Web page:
Diets rich in polyphenols and vitamin A inhibit the development of type I autoimmune diabetes in nonobese diabetic mice

Susan J. Zunino, David H. Storms, Charles B. Stephensen

Research output: Contribution to journalArticle

73 Scopus citations

Abstract

Type I juvenile diabetes mellitus is characterized by the infiltration of activated T lymphocytes and monocytes into the islets of Langerhans of the pancreas, resulting in inflammation and progressive destruction of the insulin-producing β cells. We hypothesized that feeding nonobese diabetic (NOD) mice diets rich in polyphenols or vitamin A, both known modulators of immune function, would decrease the autoimmune inflammatory process associated with type I diabetes. NOD mice were fed a control diet (C) and diets containing either 1% freeze-dried grape powder (GP) or 250 IU vitamin A/g (VA; 0.262 μmol retinyl acetate/g) of food. Mice were considered diabetic and killed when blood glucose reached 13.9 mmol/L or greater. By ∼7 mo of age, 71% of C mice progressed to diabetes. Incidence of diabetes was reduced to 33% (P < 0.05) and 25% (P < 0.05) in mice receiving 1% dietary grape powder and VA, respectively. Splenocytes from mice receiving both GP and VA had lower TNF-α production after LPS stimulation than C mice (P < 0.05). Histological analysis of pancreatic tissue showed a significant reduction in the severity of insulitis in the mice receiving GP and VA compared with C mice. These data suggest that diets rich in polyphenols or vitamin A have protective effects against autoimmune inflammatory attack of the islet β cells and have the potential to reduce the onset and pathogenesis of autoimmune diabetes.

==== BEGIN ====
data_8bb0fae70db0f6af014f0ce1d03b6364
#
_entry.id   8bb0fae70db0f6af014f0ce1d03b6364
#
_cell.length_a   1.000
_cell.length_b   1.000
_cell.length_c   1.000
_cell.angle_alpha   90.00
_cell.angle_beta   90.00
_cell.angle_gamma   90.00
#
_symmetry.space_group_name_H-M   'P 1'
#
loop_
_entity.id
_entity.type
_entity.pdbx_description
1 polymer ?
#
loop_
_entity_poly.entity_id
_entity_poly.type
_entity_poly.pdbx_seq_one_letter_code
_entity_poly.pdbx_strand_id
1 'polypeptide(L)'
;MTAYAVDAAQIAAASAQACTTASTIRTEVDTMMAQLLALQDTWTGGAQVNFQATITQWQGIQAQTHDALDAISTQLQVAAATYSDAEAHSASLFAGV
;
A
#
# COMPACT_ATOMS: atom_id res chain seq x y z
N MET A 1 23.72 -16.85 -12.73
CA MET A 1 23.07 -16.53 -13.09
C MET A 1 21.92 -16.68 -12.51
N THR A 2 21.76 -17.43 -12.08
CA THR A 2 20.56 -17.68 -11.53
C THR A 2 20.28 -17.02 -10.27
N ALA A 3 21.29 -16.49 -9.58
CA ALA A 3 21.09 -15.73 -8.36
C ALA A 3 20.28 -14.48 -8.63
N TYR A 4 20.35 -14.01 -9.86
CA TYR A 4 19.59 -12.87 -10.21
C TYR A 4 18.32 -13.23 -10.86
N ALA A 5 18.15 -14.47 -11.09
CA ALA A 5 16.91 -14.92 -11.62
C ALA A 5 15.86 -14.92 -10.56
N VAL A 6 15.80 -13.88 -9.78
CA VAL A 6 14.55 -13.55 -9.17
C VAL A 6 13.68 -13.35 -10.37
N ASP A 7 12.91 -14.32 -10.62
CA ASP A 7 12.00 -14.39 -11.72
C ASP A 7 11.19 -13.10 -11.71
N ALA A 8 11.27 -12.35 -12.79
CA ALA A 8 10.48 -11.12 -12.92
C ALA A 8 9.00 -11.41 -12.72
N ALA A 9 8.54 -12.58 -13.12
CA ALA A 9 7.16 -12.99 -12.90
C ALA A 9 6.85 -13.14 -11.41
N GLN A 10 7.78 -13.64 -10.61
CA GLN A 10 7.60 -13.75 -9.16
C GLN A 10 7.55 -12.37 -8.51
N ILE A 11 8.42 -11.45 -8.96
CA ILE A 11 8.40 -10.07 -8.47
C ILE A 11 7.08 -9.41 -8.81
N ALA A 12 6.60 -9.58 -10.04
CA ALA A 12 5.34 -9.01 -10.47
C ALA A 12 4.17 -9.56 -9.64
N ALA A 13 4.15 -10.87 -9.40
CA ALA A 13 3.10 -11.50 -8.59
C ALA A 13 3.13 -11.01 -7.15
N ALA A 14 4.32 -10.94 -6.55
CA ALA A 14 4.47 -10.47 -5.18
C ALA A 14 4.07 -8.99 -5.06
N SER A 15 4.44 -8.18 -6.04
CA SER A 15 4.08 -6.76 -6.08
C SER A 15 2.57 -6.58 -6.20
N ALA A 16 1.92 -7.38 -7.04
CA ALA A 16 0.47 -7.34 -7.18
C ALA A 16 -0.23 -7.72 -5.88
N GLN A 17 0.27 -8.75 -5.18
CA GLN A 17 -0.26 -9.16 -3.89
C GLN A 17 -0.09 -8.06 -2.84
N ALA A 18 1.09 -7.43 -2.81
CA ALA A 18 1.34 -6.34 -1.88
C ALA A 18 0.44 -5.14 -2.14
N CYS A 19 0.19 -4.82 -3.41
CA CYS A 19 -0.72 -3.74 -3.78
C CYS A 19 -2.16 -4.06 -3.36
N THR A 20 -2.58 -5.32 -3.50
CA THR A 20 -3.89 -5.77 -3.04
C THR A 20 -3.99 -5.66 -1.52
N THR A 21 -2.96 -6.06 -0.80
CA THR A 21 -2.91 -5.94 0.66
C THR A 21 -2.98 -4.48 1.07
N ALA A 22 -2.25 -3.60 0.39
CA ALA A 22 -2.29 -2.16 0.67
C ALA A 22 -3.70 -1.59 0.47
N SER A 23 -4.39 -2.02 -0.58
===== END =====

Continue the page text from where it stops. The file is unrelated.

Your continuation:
Original languageEnglish (US)
Pages (from-to)1216-1221
Number of pages6
JournalJournal of Nutrition
Volume137
Issue number5
StatePublished - May 2007

ASJC Scopus subject areas

  • Medicine (miscellaneous)
  • Food Science

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